Lewis Black Talks Selfish Politics, Doing Good, and Learning to Compromise: "I Have a Set of Beliefs Nobody Would Agree With"
"Miami makes me insane," Lewis Black says over the phone after the conclusion of our 20-minute interview. "Down there, I felt like I had a weight problem. In New York, I feel like my weight is normal. When I get to Miami, I think, Jesus, I'm a fat pig."
We talk about the superficiality of the city, and I tell him a story of a former co-worker who would openly shoot steroids in the bathroom. Lewis responds, "That's crazy. I never understood that look. I just did a round of steroids to help with my sinus infection. You can quote that in your article: 'Mr. Black admits to using steroids.'"
That's when it hits me: Lewis Black, the guy who yells about almost everything, is a really good guy. That's a rarity among celebrity interviews, which famous people usually treat like inconvenient necessities.
Lewis will perform for a single night at the Fillmore Miami Beach next Friday, February 14, as part of the Rant Is Due Tour. It will include all the things audiences love so much about him, including his trademark rants about the world's massive inequalities.
On the phone, we talked about his life as a celebrity, taking part in the Showtime's Comedy Warriors (in which he coached a military veteran on becoming a stand-up comedian) and, of course, politics and politicians.
Cultist: I'd like to image that when you get offstage, you love to crochet or practice tai chi and the whole "angry comedian" thing is the opposite of your offstage personality.
Lewis Black: It isn't the opposite. Something can set me off in a moment. But generally, once I get offstage, I have a tendency to just sit down. I'm much more level-headed when I'm offstage. I'm almost subdued.
Maintaining that would be completely exhausting.
If I was like that all the time, I'd be dead. I would've never made it to 40.
In regards to the Comedy Warriors project. Do comedians always try to do good, like comic relief or USO tours, because the place that comedy comes from has to be so dark?
Part of the reason you do it is because most comedians have never been given the opportunity to help anybody. It's not like there's a catastrophe and people are like, "Let's get a comic." But when we're given the opportunity to help, it's important to us. Plus, compact it with the fact that... not that we're dark, but we're kind of outsiders.
Just for comedy's sake, do you miss having a Republican president?
Nah. No. Just because one of these guys left office doesn't mean stupidity fled the country. There was a focus because of George Bush, but now it's like an oil spill of stupidity.
They're just unbelievable, both sides. Literally, they're showing [no leadership]. It's like, let's wind down the war so we can go after each other again. It's this constant denial on both sides of what they haven't done.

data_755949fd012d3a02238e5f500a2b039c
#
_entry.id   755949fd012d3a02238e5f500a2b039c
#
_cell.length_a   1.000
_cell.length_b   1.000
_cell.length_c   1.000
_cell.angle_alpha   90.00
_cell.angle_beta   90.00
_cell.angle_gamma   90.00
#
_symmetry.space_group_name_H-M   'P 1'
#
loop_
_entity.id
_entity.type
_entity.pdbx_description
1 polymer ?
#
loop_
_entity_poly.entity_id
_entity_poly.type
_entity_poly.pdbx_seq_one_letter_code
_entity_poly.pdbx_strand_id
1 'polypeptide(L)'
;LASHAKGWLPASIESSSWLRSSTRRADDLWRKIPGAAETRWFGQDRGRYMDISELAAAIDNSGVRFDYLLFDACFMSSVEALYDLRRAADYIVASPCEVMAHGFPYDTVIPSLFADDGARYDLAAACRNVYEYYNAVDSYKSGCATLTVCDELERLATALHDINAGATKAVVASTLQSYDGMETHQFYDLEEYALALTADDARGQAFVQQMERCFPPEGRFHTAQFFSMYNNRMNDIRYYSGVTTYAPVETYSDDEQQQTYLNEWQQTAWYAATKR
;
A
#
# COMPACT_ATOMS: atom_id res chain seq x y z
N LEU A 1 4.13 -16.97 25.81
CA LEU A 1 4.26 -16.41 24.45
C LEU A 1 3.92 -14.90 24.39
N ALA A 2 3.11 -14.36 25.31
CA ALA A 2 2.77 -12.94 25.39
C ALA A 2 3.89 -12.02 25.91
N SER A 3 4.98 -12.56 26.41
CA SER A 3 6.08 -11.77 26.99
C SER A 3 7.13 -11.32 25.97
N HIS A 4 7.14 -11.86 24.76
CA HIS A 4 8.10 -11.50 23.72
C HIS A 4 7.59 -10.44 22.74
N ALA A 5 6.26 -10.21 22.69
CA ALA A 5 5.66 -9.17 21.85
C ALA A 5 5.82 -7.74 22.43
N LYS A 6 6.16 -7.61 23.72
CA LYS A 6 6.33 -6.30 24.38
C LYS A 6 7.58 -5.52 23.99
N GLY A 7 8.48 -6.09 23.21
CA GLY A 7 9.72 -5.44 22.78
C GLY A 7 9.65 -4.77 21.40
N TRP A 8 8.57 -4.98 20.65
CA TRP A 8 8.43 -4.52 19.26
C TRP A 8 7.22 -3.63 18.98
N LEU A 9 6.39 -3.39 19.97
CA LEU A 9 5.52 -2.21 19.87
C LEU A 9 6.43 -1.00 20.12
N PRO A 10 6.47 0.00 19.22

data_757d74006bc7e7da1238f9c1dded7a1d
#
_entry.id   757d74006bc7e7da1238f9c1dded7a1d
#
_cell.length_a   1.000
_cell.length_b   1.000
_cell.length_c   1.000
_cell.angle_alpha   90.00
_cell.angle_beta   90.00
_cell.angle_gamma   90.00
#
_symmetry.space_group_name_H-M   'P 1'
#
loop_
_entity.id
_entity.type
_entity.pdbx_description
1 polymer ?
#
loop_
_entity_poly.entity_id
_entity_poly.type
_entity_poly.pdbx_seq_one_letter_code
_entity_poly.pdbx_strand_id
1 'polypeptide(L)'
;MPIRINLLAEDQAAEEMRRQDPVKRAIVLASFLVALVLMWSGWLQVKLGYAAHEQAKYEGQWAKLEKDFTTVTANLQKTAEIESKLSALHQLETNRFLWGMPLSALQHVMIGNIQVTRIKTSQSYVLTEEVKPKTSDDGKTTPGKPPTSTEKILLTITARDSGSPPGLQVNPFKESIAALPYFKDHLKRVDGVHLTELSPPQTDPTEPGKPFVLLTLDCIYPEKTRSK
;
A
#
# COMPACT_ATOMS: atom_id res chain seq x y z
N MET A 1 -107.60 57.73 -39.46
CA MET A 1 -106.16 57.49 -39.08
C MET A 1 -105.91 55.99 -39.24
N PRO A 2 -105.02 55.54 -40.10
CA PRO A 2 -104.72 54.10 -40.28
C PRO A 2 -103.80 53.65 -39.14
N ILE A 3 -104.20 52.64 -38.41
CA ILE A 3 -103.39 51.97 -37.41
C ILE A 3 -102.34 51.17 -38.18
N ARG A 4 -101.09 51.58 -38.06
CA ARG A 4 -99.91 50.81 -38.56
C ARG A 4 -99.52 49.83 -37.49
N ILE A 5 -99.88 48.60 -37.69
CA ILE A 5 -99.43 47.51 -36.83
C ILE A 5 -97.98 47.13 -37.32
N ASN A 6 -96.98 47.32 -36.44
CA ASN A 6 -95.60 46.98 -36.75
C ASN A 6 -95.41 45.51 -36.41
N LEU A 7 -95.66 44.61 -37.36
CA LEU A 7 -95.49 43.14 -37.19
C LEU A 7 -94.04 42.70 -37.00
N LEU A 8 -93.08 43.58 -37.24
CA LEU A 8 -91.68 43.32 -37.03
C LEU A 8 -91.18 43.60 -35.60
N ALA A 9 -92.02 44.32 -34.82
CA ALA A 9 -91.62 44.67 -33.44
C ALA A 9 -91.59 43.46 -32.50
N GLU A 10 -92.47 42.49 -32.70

Now all they're talking about is 2016. Their time frame is election to election, and they act like there are no days in between. The most self-absorbed and entitled group of people, on both sides, that I've ever seen run our country.
Since you're so out there with your political views, do you find that someone who has different beliefs, like a Republican, is coming to you wanting to find a middle ground? Is there a middle ground?
Yes, I do think there's an easy middle ground. If you governed and you wanted to lead, you lead by example, by doing your job. And your job is to sit down with somebody that you don't agree with and figure out what the compromise is.
I have a set of beliefs that nobody would agree with, but you grow old enough to know that it's about compromise. That's it. It's called "that's the deal." You're not going to make things happen in two weeks; you get them incrementally. Both sides have to realize that.
Did you ever envision yourself being this famous? Is it an inconvenience or a surreal byproduct of doing what you love?
It's utterly surreal. You kind of wait every so often when you get offstage, someone will walk up and be like, "That's enough. You have to go back to the fifth floor walkup."
I find it stunning. There are all sorts of guys I know who certainly are great comics that didn't get the kind of attention I ended up getting. I'm doing what I always wanted to do, which is wander around theaters and yell and scream. It's kind of funny -- I've always said I'm getting paid to go to the place, but when I'm onstage... I do that for free. And I think any comic would.
The last question: If you could sacrifice your very successful comedy career to be an even better-known playwright, would you do it?
Um... well, no. No. The one thing I learned in comedy over play-writing was that there's nobody between me and the audience. I continue to like writing plays. It's that, in the end, I've got to go through a ton of people to get this stuff done. This has been much nicer. It's me and the audience. I went out 25 years ago and started performing in clubs and kept going back to these clubs, and I saw more people coming back. It was just me and them. I don't have a psychotic director or some insane actress who's flipping out because she didn't get her Xanax prescription.
Lewis Black: The Rant is Due Tour. Friday, Feb. 14, at the Fillmore Miami Beach, 1700 Washington Ave., Miami Beach. Doors open at 7 p.m., and tickets cost $39.50 to $75 plus fees via livenation.com. Call 305-673-7300 or visit fillmoremb.com.
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